Last month, the CMA confirmed it would kickstart a so-called Phase 2 probe into the planned £15 billion mega-merger of UK mobile networks Vodafone and Three after both telecom providers told the regulator they would not be offering measures to ease its concerns ahead of the deadline.

The CMA said last month that the tie-up could have a “substantial” impact on competition, warning it may lead to higher prices and reduced quality. The two mobile firms have argued the deal will allow them to increase investment and better compete with major rivals, EE operator BT and Virgin Media-O2.

The regulator said it found in its initial probe that the two companies are important alternatives for mobile customers and combining these two businesses will reduce rivalry between mobile operators to win new customers.

The watchdog also raised concerns that the deal "may make it difficult" for smaller mobile operators – such as Sky Mobile, Lebara and Lyca Mobile – to negotiate good deals for their own customers, by reducing the number of mobile network operators that can host them.

The slew of announcements from Vodafone come as Vodafone took the wraps off a supercharged new Wi-Fi router, dubbed the Power Hub. The upgraded router will be mailed out to all new customers who sign up for a broadband contract with Vodafone from now on.

The Power Hub comes equipped with Wi-Fi 6 — a more recent wireless standard that unlocks faster speeds and bigger data transfers. Coupled with a full-fibre broadband connection, Wi-Fi 6 should be better equipped to juggle more devices without losing a connection.

vodafone power hub wifi router pictured next to super wifi 6 booster node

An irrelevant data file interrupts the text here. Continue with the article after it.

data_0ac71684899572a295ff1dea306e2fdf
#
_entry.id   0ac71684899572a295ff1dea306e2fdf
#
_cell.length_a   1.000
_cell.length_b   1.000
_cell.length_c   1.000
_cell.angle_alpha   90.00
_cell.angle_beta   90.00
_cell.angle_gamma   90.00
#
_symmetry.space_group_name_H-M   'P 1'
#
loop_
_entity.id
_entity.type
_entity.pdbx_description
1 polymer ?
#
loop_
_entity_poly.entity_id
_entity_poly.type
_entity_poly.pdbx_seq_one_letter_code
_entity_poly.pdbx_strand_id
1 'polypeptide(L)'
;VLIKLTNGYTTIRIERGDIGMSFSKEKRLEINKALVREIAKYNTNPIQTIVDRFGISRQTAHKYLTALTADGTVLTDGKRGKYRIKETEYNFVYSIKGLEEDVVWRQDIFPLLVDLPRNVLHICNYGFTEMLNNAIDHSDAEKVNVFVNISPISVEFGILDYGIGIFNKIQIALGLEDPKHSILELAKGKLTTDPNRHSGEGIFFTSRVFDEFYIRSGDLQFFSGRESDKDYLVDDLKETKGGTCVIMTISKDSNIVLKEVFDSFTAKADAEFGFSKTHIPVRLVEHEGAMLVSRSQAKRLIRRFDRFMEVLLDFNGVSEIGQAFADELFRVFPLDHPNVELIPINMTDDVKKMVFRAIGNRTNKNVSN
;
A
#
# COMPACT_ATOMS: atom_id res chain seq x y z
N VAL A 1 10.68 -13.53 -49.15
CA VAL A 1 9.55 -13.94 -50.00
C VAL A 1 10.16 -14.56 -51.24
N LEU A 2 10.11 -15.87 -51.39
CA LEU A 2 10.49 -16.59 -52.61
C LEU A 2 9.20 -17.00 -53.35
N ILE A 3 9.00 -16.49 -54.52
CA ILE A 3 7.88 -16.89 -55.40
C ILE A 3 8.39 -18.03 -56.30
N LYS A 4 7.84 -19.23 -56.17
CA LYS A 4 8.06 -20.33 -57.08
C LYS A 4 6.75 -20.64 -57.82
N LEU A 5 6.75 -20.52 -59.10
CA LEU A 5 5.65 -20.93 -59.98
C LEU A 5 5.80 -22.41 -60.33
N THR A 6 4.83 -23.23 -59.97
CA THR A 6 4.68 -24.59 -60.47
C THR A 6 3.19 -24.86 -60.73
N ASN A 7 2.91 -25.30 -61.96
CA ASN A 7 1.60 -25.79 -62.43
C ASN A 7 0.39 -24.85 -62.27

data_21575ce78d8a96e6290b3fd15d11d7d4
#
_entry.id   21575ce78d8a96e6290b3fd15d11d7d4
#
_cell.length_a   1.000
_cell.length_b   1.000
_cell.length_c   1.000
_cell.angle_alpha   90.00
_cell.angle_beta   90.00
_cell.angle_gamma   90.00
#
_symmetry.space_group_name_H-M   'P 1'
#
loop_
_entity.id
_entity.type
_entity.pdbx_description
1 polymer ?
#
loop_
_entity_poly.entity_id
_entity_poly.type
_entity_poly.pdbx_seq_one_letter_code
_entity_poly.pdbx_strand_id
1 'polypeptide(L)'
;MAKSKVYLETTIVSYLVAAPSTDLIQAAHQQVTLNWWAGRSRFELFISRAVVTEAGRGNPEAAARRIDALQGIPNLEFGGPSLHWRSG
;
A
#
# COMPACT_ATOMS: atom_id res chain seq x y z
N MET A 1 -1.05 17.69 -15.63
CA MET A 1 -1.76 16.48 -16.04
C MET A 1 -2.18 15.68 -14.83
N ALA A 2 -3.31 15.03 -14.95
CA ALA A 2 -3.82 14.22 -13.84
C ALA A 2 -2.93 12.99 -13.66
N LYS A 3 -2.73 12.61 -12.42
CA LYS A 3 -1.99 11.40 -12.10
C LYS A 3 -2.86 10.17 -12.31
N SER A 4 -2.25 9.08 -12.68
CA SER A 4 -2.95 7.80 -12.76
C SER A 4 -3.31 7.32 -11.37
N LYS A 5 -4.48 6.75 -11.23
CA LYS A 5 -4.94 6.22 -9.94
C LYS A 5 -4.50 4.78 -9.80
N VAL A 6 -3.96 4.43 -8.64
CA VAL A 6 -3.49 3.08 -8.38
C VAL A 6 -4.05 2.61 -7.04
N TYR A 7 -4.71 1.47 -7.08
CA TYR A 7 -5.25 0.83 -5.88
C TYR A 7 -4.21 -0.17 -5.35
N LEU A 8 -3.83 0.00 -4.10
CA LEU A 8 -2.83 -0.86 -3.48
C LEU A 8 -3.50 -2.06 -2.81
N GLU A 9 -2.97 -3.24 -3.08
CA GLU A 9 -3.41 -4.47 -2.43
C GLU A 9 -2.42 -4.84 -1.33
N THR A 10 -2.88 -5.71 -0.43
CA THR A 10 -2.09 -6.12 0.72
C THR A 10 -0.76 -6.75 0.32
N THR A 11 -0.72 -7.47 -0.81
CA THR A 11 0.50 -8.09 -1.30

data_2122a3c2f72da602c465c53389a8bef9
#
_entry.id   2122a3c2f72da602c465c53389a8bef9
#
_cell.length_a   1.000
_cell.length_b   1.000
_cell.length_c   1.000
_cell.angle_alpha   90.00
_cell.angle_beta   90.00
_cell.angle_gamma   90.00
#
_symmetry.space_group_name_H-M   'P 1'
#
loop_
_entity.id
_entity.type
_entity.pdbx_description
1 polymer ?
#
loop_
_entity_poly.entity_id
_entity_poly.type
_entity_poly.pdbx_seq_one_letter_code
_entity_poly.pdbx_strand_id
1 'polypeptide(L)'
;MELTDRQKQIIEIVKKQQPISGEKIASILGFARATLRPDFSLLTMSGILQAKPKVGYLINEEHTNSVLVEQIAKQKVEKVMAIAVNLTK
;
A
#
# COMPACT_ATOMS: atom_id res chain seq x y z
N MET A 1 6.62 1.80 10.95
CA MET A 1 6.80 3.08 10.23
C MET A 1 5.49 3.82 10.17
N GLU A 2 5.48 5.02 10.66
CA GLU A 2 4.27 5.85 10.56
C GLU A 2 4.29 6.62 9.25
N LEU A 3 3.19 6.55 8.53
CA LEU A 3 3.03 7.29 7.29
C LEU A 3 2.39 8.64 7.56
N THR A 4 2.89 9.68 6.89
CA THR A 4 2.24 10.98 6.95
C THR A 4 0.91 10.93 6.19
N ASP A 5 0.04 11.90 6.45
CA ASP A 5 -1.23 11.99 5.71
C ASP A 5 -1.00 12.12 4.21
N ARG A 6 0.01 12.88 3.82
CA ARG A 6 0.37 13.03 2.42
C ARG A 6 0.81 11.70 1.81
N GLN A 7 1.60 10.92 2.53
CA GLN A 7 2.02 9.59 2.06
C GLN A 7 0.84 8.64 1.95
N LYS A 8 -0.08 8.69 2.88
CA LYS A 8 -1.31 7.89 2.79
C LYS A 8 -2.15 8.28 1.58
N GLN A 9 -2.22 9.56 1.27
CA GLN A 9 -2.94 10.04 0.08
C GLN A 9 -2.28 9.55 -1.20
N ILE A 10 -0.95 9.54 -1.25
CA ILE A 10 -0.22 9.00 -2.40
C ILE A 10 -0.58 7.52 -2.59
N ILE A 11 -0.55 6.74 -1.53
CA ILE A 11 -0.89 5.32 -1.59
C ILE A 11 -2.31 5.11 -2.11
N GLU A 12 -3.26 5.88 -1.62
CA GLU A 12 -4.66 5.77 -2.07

Vodafone's redesigned Power Hub, pictured left, and the Super Wi-Fi 6 Booster, right, which is designed to complement the new Wi-Fi router with a mesh system that eliminates Wi-Fi blackspots


Lastly, Wi-Fi 6 supports WPA3 encryption, making it more secure than its predecessor, Wi-Fi 5.


According to Vodafone, the advancements afforded by Wi-Fi 6 means its new Power Hub can comfortably support up to 100 devices connected to the same network. For those with dozens of smart home gadgets — from smart thermostats, video doorbells, smart speakers, connected lightbulbs, and other gadgets scattered in every room — that increased upper limit is sure to come in handy.

Vodafone, which boasts more than 1.38 million fixed broadband customers nationwide, describes its Power Hub router as being “built for Full Fibre, giving speeds of up to 910Mbps and is designed to work with the latest tech“.

The arrival of the Vodafone Power Hub puts the broadband supplier comfortably ahead of BT, which still only supports Wi-Fi 5 with its Smart Hub 2 router, which ships as standard with all broadband contracts. As such, customers will be restricted to WPA2 encryption. For those who have recently upgraded to a new MacBook Air or Galaxy S24 smartphone, which both come equipped with Wi-Fi 6E, this will be a frustrating omission.